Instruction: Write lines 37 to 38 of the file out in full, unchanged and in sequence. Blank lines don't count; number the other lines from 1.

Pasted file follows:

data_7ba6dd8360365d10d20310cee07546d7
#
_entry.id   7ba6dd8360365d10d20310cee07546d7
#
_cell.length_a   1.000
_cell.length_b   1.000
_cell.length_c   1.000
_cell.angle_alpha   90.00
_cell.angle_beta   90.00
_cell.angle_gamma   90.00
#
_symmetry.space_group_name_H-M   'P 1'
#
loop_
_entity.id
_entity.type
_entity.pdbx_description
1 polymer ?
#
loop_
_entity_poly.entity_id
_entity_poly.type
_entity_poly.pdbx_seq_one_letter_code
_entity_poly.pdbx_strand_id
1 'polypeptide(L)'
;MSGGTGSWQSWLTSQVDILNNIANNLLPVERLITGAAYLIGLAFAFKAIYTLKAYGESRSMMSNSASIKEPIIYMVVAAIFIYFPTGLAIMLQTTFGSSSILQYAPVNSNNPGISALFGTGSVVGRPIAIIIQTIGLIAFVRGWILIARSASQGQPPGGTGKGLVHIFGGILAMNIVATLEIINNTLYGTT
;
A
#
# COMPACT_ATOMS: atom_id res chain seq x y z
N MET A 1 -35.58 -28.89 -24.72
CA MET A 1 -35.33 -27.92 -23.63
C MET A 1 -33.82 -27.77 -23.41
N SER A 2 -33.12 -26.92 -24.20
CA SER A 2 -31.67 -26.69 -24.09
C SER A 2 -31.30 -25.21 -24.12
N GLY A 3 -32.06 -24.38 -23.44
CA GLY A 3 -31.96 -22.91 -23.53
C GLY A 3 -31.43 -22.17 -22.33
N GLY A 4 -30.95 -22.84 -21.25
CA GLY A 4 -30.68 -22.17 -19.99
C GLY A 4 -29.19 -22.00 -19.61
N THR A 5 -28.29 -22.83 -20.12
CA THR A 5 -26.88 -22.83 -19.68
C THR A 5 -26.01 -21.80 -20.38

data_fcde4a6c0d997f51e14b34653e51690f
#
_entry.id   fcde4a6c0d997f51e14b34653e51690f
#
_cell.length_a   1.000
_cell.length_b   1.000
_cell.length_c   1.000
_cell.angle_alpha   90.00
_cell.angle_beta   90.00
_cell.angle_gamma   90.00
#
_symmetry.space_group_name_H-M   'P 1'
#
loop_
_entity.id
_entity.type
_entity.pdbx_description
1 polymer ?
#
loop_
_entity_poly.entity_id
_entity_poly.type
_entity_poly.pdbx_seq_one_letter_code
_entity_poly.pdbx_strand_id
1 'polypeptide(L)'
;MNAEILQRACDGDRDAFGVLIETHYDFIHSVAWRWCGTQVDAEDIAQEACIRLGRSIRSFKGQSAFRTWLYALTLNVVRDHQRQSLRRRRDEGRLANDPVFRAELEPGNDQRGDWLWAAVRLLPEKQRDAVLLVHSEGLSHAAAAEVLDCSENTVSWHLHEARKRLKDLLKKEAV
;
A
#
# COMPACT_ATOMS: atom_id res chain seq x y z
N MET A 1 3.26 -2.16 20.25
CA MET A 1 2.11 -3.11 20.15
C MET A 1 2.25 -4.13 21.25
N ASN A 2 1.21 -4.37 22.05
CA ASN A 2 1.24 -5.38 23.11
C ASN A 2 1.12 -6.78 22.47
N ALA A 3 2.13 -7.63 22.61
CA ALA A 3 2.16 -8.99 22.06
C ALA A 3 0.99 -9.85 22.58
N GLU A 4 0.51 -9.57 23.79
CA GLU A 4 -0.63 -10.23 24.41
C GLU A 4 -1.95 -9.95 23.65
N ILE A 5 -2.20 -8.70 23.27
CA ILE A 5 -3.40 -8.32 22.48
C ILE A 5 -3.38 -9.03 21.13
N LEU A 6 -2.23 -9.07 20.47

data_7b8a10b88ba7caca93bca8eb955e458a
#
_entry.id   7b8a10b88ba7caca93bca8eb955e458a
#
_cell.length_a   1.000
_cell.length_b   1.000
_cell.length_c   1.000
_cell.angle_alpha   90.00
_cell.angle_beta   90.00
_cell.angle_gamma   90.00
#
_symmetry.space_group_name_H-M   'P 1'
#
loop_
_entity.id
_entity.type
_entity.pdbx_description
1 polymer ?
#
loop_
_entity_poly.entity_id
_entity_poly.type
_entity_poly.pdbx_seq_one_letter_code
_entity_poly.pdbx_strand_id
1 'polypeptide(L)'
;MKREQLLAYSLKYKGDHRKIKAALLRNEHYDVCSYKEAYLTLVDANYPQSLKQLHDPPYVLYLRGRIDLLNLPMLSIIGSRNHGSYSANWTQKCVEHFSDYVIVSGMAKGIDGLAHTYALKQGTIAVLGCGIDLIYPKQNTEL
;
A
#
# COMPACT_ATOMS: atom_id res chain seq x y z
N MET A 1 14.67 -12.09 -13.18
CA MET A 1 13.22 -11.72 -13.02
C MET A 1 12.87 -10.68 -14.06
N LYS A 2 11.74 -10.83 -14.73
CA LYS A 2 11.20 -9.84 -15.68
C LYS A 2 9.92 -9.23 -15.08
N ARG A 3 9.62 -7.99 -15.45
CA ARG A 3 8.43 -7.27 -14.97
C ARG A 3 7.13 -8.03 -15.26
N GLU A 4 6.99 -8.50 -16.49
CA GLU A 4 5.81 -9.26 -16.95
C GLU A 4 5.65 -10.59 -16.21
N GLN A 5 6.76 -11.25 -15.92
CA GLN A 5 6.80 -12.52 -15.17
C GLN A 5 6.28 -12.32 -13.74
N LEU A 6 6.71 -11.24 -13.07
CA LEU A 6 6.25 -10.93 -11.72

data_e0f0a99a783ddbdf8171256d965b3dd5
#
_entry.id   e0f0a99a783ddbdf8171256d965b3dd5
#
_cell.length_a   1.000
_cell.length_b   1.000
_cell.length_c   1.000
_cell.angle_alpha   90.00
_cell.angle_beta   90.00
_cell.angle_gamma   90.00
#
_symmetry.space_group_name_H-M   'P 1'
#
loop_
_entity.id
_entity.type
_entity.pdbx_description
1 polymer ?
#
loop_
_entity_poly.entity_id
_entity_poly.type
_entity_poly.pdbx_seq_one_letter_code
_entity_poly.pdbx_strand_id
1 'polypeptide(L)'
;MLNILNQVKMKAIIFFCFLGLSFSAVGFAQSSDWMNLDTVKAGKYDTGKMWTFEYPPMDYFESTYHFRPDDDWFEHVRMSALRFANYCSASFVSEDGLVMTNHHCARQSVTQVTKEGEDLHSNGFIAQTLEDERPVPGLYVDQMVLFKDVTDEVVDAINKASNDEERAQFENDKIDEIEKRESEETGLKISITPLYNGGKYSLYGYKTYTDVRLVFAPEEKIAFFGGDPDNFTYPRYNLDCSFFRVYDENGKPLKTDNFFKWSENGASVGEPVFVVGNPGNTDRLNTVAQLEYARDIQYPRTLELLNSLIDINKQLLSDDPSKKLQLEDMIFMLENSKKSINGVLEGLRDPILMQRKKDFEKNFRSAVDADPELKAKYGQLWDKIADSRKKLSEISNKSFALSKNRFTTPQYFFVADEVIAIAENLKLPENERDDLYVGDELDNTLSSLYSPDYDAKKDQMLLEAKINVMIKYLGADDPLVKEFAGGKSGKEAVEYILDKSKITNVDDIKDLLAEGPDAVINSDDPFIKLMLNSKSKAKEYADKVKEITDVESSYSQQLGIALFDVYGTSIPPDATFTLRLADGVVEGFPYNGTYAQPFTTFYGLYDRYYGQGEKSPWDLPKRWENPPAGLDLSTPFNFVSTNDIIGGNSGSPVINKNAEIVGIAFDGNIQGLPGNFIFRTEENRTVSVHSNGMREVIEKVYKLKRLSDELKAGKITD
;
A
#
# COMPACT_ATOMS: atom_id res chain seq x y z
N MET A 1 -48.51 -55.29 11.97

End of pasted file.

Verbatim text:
N GLY A 3 -32.06 -24.38 -23.44
CA GLY A 3 -31.96 -22.91 -23.53